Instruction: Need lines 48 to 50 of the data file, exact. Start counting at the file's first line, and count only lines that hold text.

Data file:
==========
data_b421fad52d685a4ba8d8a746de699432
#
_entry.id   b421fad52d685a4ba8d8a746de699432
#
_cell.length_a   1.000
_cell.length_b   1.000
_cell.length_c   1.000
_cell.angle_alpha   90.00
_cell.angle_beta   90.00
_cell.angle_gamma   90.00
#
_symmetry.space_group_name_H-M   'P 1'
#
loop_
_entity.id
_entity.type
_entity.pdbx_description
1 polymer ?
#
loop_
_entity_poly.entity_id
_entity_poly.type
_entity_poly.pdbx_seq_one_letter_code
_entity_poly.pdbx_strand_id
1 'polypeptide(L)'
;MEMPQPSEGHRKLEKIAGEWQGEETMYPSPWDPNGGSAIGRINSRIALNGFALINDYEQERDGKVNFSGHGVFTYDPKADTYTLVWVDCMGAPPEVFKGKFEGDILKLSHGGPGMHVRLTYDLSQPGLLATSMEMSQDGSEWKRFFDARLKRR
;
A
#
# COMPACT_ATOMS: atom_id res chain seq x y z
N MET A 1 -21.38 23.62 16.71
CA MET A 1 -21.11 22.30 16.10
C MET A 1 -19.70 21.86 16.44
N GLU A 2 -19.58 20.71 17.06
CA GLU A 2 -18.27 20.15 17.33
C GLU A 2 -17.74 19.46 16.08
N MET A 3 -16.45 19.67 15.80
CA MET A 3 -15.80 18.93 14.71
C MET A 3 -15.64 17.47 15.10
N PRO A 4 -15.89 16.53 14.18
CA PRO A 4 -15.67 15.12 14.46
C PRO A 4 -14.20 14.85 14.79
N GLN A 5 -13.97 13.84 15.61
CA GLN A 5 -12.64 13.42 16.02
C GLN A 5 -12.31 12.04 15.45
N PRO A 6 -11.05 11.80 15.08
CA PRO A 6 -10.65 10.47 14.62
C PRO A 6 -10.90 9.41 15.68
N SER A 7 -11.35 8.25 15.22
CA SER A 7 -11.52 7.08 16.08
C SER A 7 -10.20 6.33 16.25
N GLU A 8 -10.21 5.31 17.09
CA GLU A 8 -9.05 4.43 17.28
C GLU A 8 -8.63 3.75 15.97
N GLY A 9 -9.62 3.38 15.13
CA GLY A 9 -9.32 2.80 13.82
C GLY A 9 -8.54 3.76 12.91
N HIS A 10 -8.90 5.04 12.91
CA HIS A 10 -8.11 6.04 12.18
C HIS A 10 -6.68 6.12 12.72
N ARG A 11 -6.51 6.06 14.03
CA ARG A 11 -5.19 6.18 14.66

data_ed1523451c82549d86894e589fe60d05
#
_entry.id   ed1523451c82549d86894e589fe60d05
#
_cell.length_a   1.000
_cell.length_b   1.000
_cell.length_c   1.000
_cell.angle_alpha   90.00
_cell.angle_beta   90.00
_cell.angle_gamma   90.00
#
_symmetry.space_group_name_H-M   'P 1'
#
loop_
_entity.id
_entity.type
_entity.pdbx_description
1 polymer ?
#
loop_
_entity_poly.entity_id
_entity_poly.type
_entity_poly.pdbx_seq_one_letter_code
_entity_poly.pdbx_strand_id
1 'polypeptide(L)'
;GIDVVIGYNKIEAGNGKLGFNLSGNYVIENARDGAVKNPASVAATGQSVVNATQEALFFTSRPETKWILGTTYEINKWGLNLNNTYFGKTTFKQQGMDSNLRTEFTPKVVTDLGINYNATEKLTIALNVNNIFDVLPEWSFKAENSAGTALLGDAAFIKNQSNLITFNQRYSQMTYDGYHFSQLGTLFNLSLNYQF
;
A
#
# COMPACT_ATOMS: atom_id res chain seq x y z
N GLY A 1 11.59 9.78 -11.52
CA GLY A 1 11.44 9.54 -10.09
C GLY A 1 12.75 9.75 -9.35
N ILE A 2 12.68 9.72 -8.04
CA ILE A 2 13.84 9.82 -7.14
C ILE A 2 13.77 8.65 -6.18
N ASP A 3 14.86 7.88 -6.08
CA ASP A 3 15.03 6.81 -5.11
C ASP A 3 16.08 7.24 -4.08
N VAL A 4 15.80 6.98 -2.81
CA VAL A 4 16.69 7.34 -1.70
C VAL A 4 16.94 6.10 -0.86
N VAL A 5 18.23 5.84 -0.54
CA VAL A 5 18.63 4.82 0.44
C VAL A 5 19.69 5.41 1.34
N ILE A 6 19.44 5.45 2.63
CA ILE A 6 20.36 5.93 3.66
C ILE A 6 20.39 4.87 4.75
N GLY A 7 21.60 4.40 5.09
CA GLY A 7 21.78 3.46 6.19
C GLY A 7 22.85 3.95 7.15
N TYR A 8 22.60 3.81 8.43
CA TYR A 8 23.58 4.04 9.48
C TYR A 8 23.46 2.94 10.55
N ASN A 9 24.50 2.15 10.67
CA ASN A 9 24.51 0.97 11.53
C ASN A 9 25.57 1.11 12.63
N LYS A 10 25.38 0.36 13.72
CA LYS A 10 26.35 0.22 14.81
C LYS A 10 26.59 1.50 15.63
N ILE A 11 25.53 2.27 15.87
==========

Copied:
C PRO A 6 -10.90 9.41 15.68
N SER A 7 -11.35 8.25 15.22
CA SER A 7 -11.52 7.08 16.08